France, Reservations and declarations made upon ratification of the 1977 Additional Protocol I, 11 April 2001, § 3.
Germany, Federal Republic of
At the CDDH, the Federal Republic of Germany stated that the word “feasible” in Article 57 of the 1977 Additional Protocol I should be interpreted “as meaning what is practicable or practically possible, taking into account all circumstances at the time, including those relevant to the success of military operations”. 
Germany, Federal Republic of, Statement at the CDDH, Official Records, Vol. VI, CDDH/SR.42, 27 May 1977, p. 226.
Germany
Upon ratification of the 1977 Additional Protocol I, Germany stated that it understood the word “feasible” to mean “that which is practicable or practically possible, taking into account all circumstances ruling at the time, including humanitarian and military considerations”. 
Germany, Declarations made upon ratification of the 1977 Additional Protocol I, 14 February 1991, § 2.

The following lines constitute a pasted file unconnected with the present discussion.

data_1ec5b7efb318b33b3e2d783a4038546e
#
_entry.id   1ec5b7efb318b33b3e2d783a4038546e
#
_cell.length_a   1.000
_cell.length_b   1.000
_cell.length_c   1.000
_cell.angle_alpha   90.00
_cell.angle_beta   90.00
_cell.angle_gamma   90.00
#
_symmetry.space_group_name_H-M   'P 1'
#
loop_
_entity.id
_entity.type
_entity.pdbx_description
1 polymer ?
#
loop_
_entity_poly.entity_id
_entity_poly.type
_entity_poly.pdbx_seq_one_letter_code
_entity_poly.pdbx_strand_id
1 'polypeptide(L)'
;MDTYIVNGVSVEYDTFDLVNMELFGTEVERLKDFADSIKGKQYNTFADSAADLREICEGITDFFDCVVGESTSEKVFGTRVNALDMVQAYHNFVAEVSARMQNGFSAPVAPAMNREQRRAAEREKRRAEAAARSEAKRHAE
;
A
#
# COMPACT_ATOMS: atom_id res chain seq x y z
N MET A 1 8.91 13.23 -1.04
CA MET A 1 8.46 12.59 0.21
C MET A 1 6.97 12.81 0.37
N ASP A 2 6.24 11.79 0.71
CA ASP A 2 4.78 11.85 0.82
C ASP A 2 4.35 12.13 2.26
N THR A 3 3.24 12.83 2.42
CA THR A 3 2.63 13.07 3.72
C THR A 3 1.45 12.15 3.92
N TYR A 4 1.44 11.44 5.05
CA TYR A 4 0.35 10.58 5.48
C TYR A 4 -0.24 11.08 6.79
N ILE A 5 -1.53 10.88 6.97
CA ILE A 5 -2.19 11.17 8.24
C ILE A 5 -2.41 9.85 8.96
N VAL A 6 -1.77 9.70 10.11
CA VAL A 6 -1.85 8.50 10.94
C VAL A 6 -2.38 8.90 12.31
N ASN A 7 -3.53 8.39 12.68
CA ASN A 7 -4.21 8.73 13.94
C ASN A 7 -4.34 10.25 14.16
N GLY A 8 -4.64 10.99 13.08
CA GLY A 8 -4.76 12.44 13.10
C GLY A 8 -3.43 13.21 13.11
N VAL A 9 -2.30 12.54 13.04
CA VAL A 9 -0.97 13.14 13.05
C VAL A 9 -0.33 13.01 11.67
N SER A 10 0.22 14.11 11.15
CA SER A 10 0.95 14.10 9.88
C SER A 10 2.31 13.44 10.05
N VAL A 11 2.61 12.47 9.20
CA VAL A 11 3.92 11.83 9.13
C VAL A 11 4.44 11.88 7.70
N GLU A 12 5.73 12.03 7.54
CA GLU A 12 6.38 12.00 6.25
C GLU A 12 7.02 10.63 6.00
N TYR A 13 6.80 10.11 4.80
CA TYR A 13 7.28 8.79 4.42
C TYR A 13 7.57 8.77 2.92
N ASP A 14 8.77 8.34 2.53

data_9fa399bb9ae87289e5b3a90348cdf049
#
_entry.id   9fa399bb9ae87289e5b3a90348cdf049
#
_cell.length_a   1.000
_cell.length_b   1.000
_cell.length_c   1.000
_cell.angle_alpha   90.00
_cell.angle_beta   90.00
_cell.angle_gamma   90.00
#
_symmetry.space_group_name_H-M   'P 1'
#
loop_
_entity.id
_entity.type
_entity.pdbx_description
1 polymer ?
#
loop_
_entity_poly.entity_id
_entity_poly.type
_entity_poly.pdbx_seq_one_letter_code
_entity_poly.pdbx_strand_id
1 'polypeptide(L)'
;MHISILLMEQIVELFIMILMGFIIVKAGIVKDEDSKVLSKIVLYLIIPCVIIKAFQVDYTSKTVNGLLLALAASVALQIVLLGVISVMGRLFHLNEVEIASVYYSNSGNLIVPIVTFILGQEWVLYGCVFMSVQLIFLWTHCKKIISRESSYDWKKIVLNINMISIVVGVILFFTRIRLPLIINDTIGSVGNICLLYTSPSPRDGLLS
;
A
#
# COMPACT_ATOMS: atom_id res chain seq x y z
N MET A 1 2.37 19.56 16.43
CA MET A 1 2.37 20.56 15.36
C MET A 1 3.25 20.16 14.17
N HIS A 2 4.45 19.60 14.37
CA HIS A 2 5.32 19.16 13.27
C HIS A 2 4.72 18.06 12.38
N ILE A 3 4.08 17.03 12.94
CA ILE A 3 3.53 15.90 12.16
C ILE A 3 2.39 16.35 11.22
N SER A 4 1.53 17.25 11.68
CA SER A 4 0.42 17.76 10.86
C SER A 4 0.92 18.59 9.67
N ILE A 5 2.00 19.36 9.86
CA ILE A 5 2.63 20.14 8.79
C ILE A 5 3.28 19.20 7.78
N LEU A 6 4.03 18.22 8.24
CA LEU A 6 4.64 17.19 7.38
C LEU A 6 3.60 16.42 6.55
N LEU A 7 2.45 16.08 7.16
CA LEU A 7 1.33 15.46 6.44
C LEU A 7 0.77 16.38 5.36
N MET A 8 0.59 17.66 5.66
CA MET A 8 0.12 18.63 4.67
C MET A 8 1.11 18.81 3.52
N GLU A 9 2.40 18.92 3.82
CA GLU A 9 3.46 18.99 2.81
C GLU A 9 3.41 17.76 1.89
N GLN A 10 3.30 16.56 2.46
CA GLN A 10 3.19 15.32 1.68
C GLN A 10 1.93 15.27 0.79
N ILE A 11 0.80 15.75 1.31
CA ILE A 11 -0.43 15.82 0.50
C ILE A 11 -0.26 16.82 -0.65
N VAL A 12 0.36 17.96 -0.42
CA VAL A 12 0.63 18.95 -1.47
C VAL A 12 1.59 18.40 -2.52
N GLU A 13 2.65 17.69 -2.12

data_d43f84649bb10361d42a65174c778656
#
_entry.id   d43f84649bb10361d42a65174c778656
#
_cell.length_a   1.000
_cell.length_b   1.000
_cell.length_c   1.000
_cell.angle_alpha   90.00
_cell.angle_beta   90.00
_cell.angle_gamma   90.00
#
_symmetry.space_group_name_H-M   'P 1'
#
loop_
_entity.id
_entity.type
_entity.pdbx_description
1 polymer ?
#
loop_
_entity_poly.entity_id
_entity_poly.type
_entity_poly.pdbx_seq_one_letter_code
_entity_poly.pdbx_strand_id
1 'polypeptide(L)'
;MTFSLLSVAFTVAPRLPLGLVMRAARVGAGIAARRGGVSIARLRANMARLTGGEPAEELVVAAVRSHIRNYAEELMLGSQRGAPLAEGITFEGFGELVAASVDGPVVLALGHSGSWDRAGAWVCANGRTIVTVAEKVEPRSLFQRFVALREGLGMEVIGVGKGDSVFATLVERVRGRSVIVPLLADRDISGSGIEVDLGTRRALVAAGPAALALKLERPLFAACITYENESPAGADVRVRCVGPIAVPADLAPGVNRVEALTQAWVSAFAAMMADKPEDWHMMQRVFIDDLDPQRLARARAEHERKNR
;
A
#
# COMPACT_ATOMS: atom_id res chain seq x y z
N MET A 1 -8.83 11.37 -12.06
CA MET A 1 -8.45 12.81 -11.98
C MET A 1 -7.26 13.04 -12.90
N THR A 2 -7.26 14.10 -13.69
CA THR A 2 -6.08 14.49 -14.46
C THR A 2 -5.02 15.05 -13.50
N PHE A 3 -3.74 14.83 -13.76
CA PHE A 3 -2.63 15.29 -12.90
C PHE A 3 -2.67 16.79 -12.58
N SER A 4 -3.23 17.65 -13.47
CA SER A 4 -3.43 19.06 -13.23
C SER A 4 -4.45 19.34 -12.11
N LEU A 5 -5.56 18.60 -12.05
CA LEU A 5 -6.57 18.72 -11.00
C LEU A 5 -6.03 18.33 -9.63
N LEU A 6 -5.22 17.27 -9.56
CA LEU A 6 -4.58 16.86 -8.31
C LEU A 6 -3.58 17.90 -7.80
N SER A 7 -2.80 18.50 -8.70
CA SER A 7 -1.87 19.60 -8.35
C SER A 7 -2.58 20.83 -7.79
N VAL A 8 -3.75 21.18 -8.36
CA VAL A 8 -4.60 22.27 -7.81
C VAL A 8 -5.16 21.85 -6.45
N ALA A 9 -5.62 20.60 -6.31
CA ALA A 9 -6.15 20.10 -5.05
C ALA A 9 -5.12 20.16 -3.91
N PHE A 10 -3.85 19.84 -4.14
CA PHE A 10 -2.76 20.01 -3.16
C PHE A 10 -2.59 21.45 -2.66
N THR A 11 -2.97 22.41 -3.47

India
At the CDDH, India explained its vote on Article 57 of the 1977 Additional Protocol I as follows:
India voted in favour of this article on the clear understanding that it will apply in accordance with the limits of capability, practical possibility and feasibility of each Party to the conflict. As the capability of Parties to a conflict to make distinction will depend upon the means and methods available to each Party generally or in particular situations, this article does not require a Party to undertake to do something which is not within its means or methods or its capability. In its practical application, a Party would be required to do whatever is practical and possible.